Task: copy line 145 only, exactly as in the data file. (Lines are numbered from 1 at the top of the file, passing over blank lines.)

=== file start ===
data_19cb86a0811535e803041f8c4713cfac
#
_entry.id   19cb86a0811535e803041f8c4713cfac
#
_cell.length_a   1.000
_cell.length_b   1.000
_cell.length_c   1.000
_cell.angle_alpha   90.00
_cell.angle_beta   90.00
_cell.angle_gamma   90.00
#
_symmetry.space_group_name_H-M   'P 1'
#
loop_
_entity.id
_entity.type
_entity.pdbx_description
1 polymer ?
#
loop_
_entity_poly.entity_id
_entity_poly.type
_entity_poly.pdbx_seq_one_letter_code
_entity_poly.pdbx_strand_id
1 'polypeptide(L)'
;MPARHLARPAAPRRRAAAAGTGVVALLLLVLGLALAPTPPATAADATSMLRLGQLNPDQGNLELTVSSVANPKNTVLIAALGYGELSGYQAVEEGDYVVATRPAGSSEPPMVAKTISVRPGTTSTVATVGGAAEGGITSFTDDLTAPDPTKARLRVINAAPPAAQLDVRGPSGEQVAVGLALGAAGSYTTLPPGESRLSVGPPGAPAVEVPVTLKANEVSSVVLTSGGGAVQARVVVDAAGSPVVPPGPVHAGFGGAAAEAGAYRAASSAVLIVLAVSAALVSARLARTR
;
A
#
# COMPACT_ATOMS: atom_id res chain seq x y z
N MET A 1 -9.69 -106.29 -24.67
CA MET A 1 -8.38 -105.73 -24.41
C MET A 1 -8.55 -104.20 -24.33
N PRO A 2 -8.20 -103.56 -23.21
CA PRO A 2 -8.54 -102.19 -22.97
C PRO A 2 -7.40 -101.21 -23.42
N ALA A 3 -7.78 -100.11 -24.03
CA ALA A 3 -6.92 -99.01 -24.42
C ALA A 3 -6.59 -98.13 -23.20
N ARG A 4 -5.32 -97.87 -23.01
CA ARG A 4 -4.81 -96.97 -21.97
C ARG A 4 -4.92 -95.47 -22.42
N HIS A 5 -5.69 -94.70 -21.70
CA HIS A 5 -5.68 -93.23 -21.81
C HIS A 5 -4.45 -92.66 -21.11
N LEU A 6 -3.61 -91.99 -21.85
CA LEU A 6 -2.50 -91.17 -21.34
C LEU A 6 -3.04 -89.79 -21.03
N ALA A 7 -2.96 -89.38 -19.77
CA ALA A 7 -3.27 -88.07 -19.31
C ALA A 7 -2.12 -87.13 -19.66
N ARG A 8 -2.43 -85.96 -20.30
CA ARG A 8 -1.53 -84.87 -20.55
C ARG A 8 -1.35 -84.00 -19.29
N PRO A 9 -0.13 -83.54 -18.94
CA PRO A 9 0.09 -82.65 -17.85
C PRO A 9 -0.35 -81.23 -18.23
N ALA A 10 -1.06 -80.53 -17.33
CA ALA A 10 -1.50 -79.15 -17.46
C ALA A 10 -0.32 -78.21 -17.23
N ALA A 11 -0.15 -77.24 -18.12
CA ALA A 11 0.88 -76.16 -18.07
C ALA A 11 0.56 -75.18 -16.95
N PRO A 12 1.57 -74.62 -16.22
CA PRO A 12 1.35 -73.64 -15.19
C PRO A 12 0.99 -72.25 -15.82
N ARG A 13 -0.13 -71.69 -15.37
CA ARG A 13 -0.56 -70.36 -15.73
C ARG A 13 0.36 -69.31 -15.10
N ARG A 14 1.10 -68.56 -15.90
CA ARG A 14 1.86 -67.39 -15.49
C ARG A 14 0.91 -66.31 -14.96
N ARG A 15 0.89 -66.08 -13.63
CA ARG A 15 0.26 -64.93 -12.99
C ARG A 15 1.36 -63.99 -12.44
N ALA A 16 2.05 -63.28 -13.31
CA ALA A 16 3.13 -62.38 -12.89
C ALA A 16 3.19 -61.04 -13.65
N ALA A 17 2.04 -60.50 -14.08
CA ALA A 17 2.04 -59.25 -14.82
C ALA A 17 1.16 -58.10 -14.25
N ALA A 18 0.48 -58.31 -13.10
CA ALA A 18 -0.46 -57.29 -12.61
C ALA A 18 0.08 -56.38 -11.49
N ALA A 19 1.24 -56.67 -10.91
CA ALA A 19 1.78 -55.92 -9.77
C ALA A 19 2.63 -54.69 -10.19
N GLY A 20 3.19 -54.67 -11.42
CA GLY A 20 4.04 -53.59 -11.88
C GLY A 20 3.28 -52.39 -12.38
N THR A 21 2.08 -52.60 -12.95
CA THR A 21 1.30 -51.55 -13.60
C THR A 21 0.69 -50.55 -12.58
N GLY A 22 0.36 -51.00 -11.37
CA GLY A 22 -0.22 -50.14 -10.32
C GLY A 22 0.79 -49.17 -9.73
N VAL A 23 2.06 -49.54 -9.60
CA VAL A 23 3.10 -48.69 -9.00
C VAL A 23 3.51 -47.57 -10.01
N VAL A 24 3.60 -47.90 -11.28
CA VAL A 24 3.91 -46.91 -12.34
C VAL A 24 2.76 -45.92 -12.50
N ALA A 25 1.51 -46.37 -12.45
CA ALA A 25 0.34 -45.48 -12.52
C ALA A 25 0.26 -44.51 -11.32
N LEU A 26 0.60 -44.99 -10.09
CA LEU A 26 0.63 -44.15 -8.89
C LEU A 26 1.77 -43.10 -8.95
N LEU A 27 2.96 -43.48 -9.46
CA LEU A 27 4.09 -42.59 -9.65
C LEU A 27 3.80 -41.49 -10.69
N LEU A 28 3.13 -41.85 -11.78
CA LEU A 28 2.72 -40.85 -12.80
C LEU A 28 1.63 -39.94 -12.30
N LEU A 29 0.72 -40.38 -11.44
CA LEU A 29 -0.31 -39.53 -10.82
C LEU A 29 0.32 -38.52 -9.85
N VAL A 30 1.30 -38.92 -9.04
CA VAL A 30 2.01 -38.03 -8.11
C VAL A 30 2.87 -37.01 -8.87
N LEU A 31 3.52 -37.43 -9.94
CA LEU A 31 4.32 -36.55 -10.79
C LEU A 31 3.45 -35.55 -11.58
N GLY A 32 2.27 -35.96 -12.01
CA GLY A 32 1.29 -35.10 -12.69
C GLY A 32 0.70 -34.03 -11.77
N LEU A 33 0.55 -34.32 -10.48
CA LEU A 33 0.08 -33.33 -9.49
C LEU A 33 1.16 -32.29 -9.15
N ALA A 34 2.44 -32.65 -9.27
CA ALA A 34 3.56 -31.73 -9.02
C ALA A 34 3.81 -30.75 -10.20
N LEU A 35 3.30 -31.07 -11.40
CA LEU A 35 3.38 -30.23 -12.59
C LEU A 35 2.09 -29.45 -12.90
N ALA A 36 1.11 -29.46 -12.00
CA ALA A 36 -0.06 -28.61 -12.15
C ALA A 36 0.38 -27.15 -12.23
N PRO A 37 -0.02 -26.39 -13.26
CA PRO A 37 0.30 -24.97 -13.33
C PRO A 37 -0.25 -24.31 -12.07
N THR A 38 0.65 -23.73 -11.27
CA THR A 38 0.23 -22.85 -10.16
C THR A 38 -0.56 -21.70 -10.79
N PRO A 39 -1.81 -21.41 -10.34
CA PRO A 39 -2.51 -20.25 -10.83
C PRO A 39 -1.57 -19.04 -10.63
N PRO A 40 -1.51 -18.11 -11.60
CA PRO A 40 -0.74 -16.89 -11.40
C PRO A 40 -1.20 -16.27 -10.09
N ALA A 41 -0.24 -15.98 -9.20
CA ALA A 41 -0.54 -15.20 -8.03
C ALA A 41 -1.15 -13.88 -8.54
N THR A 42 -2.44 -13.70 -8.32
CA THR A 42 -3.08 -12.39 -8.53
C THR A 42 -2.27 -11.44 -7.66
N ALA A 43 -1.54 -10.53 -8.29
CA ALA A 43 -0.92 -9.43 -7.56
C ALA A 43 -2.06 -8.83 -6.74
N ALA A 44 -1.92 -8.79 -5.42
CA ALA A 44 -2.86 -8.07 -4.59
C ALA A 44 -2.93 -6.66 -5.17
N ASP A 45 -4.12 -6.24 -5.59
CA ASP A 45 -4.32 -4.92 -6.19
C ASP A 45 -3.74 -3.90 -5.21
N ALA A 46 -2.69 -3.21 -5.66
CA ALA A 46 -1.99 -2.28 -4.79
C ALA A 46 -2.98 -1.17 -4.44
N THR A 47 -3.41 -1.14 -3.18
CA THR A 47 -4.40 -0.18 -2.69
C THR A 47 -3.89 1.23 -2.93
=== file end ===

N PRO A 39 -1.81 -21.41 -10.34